Business leaders are pushing against cuts to education. They're concerned about substantial job losses right away, lost taxes in the short term, and a less educated workforce down the road.
The chamber of commerce is joining educators asking for immediate action on state funding - and they do not mean next year, but this fall, when new and major cuts are due to take effect.
The job of superintendent is more about numbers than ever before as every top administrator is making cuts.
Jenks Superintendent Stacey Butterfield said, “Ten teaching position and 19 administrative and support personnel.”
"About 30 administrators and support folks,” Sand Springs assistant superintendent, Sherry Durkee said.
Now the business community points out it's not just a blow for education, it's a setback for the economy.
“Underfunding our education system lessens our ability to attract business," said Mike Neal with the Tulsa Chamber of Commerce.
Tulsa County school districts report they're cutting 330 teachers and 337 support staff this fall. Those jobs support hundreds of others in the economy, so the chamber predicts a sales tax loss of $4.2 million - an overall loss to the economy of $33 million a year.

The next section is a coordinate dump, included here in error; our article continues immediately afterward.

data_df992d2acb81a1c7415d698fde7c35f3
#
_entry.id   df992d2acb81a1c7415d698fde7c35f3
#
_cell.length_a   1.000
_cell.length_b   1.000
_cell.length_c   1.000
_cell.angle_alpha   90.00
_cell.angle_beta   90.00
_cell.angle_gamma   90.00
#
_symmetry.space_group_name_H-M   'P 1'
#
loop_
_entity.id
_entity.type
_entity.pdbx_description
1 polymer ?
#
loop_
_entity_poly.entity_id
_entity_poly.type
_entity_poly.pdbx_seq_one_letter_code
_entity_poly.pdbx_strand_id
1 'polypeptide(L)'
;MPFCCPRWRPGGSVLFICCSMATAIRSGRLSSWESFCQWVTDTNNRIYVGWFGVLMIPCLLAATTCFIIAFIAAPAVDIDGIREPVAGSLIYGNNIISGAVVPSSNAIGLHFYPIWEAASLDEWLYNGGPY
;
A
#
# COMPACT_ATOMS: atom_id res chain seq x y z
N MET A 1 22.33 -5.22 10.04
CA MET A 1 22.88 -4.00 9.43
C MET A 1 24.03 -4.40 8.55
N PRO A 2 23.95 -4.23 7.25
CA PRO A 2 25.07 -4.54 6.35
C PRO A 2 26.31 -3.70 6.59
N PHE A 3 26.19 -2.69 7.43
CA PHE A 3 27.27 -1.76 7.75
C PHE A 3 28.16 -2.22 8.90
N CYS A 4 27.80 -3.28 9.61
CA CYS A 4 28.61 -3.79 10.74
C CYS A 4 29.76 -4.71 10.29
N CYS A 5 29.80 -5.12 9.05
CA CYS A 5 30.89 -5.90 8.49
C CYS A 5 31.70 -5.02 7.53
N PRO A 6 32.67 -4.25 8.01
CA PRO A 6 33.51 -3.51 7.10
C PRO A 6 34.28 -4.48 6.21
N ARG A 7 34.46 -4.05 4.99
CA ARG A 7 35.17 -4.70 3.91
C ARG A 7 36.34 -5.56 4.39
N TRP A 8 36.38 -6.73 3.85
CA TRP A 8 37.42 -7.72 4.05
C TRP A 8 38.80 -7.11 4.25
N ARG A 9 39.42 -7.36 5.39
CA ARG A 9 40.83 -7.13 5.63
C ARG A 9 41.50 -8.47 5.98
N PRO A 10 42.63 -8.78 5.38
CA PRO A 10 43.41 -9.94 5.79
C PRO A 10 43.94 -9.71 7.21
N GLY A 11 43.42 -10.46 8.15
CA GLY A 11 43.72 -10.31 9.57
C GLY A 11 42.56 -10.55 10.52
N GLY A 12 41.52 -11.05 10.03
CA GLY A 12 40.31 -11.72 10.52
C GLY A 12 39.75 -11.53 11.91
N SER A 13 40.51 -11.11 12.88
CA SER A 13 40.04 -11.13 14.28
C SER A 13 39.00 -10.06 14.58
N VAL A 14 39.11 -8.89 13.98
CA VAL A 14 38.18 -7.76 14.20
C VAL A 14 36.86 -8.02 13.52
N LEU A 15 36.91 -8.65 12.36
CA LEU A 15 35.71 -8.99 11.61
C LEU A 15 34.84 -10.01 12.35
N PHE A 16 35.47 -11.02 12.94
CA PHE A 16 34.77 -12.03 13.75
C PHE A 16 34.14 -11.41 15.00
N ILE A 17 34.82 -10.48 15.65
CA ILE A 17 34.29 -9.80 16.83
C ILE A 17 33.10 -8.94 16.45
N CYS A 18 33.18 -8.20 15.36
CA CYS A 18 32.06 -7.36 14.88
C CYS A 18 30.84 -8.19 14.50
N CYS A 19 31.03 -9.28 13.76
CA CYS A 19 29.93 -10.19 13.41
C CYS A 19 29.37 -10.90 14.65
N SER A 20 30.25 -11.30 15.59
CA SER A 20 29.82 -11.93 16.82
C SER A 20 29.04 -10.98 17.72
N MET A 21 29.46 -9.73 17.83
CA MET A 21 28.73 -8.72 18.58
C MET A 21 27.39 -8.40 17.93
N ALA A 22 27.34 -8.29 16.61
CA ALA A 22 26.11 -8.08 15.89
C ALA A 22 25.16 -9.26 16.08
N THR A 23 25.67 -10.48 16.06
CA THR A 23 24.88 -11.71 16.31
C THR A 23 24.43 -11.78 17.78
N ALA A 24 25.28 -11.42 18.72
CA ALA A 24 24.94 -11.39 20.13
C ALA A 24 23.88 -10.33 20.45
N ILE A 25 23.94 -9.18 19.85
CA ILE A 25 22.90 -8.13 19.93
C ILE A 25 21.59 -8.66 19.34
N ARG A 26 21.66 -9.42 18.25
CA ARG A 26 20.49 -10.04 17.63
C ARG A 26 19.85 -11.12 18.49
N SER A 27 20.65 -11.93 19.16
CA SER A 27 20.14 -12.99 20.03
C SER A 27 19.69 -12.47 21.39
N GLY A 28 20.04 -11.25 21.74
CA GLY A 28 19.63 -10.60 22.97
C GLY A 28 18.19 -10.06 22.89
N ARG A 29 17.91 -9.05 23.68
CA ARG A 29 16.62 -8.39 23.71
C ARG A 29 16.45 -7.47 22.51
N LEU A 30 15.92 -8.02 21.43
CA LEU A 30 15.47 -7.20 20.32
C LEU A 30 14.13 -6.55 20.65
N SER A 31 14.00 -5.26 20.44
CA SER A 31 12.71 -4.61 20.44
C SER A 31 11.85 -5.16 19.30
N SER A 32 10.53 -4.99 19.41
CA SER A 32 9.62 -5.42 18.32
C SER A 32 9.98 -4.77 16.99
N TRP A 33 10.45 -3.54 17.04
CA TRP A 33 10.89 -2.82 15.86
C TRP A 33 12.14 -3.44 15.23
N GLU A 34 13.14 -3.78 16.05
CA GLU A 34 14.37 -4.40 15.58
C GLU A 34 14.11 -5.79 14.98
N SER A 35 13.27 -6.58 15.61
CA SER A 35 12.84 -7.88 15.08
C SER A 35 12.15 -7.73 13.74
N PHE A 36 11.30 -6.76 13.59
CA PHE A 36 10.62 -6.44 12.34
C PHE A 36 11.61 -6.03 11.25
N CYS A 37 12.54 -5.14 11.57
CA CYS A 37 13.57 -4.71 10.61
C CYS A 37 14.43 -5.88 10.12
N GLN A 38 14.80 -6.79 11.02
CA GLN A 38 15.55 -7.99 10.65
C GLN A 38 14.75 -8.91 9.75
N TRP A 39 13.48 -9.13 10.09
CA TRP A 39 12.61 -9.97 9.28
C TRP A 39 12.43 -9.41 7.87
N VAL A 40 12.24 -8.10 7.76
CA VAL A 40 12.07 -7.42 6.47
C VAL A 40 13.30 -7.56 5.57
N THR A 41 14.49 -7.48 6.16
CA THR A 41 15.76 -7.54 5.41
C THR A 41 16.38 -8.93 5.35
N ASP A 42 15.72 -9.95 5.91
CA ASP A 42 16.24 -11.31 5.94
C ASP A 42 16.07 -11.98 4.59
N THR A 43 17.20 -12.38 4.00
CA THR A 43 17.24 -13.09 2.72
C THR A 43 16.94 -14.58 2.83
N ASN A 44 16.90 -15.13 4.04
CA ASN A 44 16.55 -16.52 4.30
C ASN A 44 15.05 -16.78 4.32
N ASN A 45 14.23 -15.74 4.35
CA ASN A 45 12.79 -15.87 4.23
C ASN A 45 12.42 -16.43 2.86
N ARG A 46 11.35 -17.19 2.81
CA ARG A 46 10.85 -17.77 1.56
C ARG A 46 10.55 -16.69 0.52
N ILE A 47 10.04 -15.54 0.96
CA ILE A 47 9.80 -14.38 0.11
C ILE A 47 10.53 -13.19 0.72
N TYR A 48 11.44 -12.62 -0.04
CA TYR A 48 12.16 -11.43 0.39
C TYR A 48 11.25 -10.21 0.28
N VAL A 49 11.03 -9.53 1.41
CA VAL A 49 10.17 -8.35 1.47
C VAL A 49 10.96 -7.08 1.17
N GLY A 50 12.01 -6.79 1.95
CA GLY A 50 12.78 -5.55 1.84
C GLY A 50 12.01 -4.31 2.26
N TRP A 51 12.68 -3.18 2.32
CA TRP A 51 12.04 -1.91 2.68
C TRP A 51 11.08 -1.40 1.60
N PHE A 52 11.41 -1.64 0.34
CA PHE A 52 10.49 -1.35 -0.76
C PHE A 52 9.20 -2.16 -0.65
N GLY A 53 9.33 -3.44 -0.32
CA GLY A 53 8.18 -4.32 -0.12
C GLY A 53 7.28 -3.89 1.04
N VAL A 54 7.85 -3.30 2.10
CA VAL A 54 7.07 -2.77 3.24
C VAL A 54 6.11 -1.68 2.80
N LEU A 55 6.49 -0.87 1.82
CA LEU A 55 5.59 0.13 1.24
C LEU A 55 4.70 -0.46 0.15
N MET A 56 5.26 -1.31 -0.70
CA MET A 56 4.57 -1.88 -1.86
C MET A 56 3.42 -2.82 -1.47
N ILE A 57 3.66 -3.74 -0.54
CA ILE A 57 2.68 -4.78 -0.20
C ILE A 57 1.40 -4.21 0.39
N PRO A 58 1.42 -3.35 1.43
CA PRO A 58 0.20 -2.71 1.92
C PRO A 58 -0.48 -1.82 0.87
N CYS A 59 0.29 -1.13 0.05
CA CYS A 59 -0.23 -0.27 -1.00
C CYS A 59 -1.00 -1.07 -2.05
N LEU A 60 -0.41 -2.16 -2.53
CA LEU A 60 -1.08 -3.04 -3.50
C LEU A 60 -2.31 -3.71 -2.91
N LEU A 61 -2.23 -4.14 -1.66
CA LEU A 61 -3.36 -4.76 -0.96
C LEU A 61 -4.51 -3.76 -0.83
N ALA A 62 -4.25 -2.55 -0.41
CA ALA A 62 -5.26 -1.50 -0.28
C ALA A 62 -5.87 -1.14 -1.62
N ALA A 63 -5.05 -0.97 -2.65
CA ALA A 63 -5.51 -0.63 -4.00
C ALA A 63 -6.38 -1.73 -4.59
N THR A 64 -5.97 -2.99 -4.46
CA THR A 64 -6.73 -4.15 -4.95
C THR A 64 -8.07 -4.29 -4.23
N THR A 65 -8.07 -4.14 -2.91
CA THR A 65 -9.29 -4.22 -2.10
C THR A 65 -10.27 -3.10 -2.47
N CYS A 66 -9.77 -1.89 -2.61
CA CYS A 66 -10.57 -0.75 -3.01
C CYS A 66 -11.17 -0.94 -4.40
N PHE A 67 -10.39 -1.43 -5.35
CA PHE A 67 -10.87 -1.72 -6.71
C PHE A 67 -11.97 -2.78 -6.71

The Tulsa school board made the latest cuts Monday night - 142 teaching positions and 128 support staff. Cuts that deep, according to the social services community, carry a high cost.
Mark Graham with Tulsa Area United Way said, "We either invest today or we're going to pay tomorrow. Every dollar spent now on education saves dollars we'll spend on social services later."
The Tulsa County Business and Educators Group wants action now - in the budget the legislature is writing – to somehow restore school funding before the cuts hit classrooms this fall.
The lost wages figure - $33 million a year - comes from education jobs eliminated and jobs lost elsewhere as people spend less money.